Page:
The Story We Heard
Blind Pilot pedals into the heartland of indie-folkster bliss
by Chuck Adams
|Blind Pilot 9 pm Wednesday, 9/3. Sam Bond’s Garage • $3. 21+ show
On an organic farm 10 miles north of Portland, dark, threatening clouds are hanging in the air at dusk when the core duo of Blind Pilot (Israel Nebeker on vocals/guitar, Ryan Dobrowski on drums) pull up on their bikes. Logistically, the band is testing out its gear at this early August gig in advance of the West Coast bike tour that will take them from Canada to Mexico. But really they’re here to have a good time.
Blind Pilot is a group that can still play to a large group of friends and fans at birthday parties, but not for long. Recently dubbed “the next big thing” by both the Willamette Week and the Portland Mercury, thanks in no small part to the Billboard Top 200 appearance of their independently-released debut 3 Rounds and a Sound, the band has quickly picked up a growing legion of fans across the country. So what happened?
What happened is what Nebeker calls the “iTunes thing.” The popular digital music outlet selected Blind Pilot’s song “Go On, Say It” as a Single of the Week in early July. On the basis of that one free song, iTunes users moved 3 Rounds into the top five best-selling albums for the week. Next, Aimee Mann personally asked them to open for her July gig in Portland. Blind Pilot was met with a standing ovation at that sold out show, and bookers were soon clamoring for them to make an appearance at their venues. But first they have to do this bike tour thing.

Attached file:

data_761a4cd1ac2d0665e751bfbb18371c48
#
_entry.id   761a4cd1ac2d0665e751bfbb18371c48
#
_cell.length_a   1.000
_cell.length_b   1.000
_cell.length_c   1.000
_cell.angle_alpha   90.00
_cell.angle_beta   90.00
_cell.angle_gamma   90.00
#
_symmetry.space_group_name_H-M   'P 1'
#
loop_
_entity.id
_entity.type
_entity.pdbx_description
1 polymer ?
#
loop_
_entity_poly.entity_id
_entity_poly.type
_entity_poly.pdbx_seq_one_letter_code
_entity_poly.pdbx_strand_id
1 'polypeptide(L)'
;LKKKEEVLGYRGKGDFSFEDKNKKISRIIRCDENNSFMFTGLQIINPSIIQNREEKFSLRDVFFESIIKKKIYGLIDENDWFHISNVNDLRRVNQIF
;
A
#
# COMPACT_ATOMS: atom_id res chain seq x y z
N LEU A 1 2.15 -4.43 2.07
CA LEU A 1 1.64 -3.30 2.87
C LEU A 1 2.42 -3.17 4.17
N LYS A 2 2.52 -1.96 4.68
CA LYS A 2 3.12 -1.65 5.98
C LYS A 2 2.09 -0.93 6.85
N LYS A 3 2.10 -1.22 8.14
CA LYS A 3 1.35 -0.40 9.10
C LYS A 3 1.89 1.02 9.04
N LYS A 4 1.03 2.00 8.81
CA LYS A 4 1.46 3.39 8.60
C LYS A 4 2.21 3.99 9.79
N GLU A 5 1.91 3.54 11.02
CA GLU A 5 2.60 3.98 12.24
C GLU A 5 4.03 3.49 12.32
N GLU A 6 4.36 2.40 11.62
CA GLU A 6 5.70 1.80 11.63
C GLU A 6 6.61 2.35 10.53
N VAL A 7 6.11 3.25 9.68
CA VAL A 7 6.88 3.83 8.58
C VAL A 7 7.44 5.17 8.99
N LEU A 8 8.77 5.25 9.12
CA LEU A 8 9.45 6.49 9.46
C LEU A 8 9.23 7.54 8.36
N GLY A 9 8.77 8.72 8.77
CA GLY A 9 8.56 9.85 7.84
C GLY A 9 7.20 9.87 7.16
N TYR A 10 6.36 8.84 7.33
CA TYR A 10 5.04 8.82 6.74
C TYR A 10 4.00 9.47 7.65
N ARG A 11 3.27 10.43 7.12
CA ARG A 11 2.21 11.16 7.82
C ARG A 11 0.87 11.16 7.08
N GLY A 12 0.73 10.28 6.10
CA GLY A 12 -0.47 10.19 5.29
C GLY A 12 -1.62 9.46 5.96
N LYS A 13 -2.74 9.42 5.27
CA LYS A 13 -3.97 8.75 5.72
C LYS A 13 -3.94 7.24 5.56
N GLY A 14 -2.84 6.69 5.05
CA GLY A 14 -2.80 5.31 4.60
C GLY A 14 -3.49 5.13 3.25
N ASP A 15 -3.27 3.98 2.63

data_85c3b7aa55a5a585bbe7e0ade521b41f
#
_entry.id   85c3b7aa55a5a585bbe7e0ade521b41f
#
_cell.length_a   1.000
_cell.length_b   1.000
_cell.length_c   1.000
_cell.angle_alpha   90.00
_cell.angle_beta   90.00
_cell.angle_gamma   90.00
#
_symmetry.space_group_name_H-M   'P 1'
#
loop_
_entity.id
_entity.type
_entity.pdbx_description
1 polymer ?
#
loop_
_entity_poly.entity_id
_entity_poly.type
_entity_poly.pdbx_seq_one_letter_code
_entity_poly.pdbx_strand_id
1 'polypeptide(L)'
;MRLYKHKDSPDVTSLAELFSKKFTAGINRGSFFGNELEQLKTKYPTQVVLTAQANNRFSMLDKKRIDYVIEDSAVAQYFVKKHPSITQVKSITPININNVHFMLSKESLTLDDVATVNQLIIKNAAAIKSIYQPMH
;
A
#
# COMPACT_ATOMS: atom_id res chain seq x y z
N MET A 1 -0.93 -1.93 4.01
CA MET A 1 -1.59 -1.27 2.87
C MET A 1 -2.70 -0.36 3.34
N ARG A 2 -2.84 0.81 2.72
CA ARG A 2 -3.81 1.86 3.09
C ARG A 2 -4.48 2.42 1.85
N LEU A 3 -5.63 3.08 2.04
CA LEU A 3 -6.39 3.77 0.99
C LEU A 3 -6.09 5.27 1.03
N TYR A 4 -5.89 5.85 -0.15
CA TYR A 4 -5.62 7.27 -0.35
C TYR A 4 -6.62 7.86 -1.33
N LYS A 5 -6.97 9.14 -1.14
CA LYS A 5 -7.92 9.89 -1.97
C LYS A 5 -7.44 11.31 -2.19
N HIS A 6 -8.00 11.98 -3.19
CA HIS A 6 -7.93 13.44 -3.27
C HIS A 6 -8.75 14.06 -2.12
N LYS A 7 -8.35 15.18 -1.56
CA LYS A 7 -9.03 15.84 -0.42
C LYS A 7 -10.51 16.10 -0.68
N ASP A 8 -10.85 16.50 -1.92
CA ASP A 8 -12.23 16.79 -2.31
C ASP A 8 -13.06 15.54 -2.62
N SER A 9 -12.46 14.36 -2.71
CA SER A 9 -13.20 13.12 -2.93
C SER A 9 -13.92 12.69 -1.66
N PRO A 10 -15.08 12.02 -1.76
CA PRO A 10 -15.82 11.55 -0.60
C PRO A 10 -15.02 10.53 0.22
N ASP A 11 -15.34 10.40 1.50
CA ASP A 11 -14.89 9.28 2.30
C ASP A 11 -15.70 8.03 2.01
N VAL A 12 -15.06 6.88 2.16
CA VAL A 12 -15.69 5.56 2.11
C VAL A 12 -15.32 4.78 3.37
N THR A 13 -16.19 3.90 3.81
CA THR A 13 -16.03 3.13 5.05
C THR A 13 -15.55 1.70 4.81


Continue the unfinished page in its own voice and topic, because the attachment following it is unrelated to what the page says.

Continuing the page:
Aside from Nebeker and Dobrowski, the bike tour will include Luke Ydstie (upright bass — towed using a hand-built, coffin-sized bike trailer) and Kati Claborn (banjo/dulcimer). After reaching Mexico, the band will swell to a nine-piece mini orchestra and tour from Chicago to New York by rented bus. From there? Who knows. But Nebecker has an inclination: “[The iTunes thing] is going to happen in Japan next week; it’s going to be a Single of the Week there.” He adds, with muted glee, “I’ve always wanted to travel to Japan.”
Back at the farm, the band takes to the makeshift “stage” of an outdoor kitchen and launches into “Two Towns from Me,” which tones down the raucous party scene with its toe-tapping two-part harmonies. “When we’re not amplified,” Nebeker explains, “I just tend to strum really hard and break strings.” At this show, without a PA, Nebeker’s vocals (trained in the UO’s voice program) are beautiful but soft in an Iron & Wine kind of way and, sure enough, he’s breaking strings left and right. But tonight, it doesn’t matter: A woman loans him her guitar, and the audience gladly sings along.
Blind Pilot is an Oregon band through and through: Nebeker grew up in Gearhart while Dobrowski attended high school in Eugene. In fact, the genesis of Blind Pilot started in the Emerald City, where Nebeker and Dobrowski met while attending the UO. 3 Rounds was born in the summer of 2006 in an abandoned net shed in Astoria, where the two friends sought creative refuge. Shortly thereafter an attempt at a West Coast tour ended with their bikes stolen in San Francisco. This time they’re hoping to go further, both on tour and with more backup, and their intimate Sam Bond’s billing should not be missed.
Read an extensive interview with Blind Pilot at blogs.eugeneweekly.com